Cars

The 15 Best Father-Son Duos In Automotive History

Published On 06/19/2015 Published On 06/19/2015

"I would prefer to steer him away from the racing track on to some golf course because I have seen with Jacques Villeneuve or Damon Hill, or even with my own brother Ralf, what a burden a name can be." —Michael Schumacher, in reference to his son Mick, who has since started his racing career.


Perhaps more than any other industry, the automotive world is riddled with legacies. As time progresses from one generation to the next, there have been countless father-son duos that pretty much conquered everything in their paths. Some stand out more than others, though, and these are just 15 of a list that could go on forever.

Bugatti

1. Ettore and Jean Bugatti

Ettore was a world-class engineer who founded his eponymous company, then developed some of the fastest and most powerful cars of his time, winning Le Mans twice. Jean was more of an artist than an engineer like his dad, so Ettore put him to good use as a designer. The legendary Type 41 Royale and Type 57 Atalante were designed while he was in his 20s. Sadly he died in a car accident when he was 30.

Harleysons and Harley-Davidson

2. William A. and William H. Davidson

William H. Davidson quit his job to co-found a motorcycle company with his two brothers and a man named Harley. It was ballsy, but overseeing it into a success was pure brilliance. Years later, William Davidson the younger took Harley to new heights, and led it into the '70s as an absolute icon.
Bonus: The son of William H., Willie G. spent decades as Harley-Davidson's chief designer. He's a major reason you can spot a Harley instantly.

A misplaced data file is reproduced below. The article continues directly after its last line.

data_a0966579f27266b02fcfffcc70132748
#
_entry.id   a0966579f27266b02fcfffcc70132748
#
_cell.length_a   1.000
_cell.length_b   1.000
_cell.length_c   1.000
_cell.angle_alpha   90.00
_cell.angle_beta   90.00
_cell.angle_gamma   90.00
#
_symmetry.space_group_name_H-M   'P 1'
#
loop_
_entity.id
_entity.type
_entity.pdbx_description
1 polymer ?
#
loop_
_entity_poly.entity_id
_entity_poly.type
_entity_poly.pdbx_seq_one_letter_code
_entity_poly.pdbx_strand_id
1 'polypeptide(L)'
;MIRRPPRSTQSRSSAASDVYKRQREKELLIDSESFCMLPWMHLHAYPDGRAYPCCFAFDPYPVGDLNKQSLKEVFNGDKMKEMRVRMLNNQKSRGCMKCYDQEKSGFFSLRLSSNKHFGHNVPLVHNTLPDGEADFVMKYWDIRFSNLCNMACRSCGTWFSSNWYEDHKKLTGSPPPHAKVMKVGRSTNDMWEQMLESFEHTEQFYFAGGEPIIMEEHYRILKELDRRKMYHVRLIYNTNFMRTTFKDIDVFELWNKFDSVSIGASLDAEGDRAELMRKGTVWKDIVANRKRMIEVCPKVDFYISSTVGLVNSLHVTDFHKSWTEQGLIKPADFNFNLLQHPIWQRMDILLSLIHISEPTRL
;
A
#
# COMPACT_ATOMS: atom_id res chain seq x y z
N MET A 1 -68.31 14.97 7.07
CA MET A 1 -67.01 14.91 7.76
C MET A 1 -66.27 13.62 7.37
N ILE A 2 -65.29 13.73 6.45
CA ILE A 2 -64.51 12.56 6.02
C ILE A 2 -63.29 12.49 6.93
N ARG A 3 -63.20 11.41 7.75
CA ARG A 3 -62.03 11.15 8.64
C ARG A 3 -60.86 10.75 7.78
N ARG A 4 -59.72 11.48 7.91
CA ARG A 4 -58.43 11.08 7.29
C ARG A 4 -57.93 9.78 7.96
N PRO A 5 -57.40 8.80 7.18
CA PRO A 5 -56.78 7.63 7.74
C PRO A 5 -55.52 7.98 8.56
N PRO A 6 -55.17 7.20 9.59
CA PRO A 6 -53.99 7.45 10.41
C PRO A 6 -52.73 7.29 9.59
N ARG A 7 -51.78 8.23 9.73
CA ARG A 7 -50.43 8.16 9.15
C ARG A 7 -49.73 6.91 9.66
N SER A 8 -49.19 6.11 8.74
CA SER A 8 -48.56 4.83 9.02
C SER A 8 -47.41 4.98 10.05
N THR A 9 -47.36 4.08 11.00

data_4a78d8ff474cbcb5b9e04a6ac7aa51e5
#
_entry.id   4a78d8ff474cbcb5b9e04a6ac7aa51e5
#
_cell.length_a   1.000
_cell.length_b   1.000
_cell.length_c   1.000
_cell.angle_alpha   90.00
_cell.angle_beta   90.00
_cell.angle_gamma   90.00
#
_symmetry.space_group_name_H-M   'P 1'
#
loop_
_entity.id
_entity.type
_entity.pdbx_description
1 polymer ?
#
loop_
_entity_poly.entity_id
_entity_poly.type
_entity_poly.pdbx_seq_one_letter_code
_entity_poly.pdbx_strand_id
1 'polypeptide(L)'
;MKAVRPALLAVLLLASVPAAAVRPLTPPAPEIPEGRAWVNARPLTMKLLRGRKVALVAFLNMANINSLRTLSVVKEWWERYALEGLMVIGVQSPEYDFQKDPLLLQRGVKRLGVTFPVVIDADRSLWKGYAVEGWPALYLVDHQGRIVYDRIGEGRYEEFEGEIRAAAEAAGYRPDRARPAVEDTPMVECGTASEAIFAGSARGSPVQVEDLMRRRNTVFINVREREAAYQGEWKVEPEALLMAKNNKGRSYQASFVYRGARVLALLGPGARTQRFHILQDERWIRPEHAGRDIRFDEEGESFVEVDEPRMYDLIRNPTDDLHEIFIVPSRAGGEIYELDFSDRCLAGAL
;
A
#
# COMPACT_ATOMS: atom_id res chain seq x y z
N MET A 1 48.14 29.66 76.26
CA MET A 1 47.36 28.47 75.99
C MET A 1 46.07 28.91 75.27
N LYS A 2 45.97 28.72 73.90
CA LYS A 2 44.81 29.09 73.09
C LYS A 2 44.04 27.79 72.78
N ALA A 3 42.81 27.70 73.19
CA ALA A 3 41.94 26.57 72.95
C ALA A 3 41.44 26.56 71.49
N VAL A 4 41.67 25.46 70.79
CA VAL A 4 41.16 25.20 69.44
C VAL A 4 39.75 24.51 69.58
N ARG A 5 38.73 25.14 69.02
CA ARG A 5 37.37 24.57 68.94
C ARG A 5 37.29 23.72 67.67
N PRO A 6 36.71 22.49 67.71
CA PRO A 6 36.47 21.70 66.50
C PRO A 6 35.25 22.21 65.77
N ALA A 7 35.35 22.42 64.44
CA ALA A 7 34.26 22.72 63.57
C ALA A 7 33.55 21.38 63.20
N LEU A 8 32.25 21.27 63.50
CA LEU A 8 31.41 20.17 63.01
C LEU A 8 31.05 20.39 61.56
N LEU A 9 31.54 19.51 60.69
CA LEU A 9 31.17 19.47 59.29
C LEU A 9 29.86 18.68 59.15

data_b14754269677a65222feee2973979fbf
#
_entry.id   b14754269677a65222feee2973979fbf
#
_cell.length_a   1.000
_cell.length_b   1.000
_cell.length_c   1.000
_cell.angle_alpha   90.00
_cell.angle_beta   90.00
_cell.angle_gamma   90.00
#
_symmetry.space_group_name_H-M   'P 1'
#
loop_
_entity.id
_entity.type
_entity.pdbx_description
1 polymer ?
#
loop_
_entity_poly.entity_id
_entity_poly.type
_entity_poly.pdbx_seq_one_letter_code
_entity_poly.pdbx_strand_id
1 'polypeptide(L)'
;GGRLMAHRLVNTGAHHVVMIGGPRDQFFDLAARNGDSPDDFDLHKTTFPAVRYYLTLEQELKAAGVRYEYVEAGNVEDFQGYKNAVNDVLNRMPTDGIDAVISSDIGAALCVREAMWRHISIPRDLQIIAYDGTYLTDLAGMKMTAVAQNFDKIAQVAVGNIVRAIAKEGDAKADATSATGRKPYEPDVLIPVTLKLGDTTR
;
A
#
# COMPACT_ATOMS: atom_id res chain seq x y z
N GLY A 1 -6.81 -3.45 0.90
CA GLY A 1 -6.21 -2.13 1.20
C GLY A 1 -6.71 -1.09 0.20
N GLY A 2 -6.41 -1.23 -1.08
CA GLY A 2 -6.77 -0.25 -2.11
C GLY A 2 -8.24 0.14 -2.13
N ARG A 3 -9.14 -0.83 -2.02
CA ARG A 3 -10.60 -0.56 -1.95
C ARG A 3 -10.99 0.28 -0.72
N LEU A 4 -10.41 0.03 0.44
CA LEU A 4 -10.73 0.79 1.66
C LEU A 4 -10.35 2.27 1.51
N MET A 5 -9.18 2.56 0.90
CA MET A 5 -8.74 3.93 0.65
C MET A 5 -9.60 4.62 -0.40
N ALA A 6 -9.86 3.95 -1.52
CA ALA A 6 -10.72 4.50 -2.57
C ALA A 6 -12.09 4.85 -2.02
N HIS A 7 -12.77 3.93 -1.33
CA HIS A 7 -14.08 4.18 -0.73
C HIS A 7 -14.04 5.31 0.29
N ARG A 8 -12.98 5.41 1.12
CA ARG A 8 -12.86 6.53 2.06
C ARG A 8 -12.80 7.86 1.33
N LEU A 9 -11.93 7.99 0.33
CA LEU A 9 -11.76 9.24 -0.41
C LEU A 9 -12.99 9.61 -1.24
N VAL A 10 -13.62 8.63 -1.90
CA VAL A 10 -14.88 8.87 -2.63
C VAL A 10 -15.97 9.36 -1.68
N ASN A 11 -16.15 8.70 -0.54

A Saucer Full of Wheels

3. Graham and Damon Hill

Graham was a double Formula One World Champion considered by some to be the greatest driver of the 1960s, and is the only driver in history to win at Le Mans, Indianapolis, and Monaco. Damon went on to win a championship of his own in 1996 ahead of a long career in sports broadcasting.

Bertone

4. Giovanni and Giuseppe "Nuccio" Bertone

The iconic—and recently defunct—design house was founded by Giovanni, who was responsible for the bodies of some of the most recognizable Fiats and Lancias before WWII. Nuccio took over after the war and had a stellar career that included designs for the Lamborghini Miura and Countach.

Porsche

5. Ferdinand and Ferdinand "Ferry" Porsche

Controversies aside, Ferdinand was the man behind the VW Beetle and the central figure of his eponymous company, while Ferry was largely responsible for the 356 and the post WWII success of the brand.
Bonus: Ferry's son Ferdinand (a.k.a. "Butzi") later designed the 911. His son Ferdinand, in turn, sits on the advisory board for Porsche holdings today.

Flatout

6. Mario and Michael Andretti

Mario, of course, was one of the greatest drivers of his generation, winning an F1 championship and both the Indy and Daytona 500s. Michael won a championship of his own in American racing, before retiring to be an even bigger success as a team owner.
Bonus: Mario's other son, Jeff, also raced at some of the highest levels of motorsport, and Michael's son Marco is in the midst of his IndyCar career.

7. Enzo and Alfredo "Dino" Ferrari

That Enzo started off as a racer and a team manager before founding Ferrari is well documented, as is the fact that Dino died at a relatively young age, prompting Ferrari to eventually name a line of sports cars after him. Dino was actually a successful engineer prior to his passing, though, and his engine ideas were a contributing factor to Ferrari's rise as a racing team in the 1950s.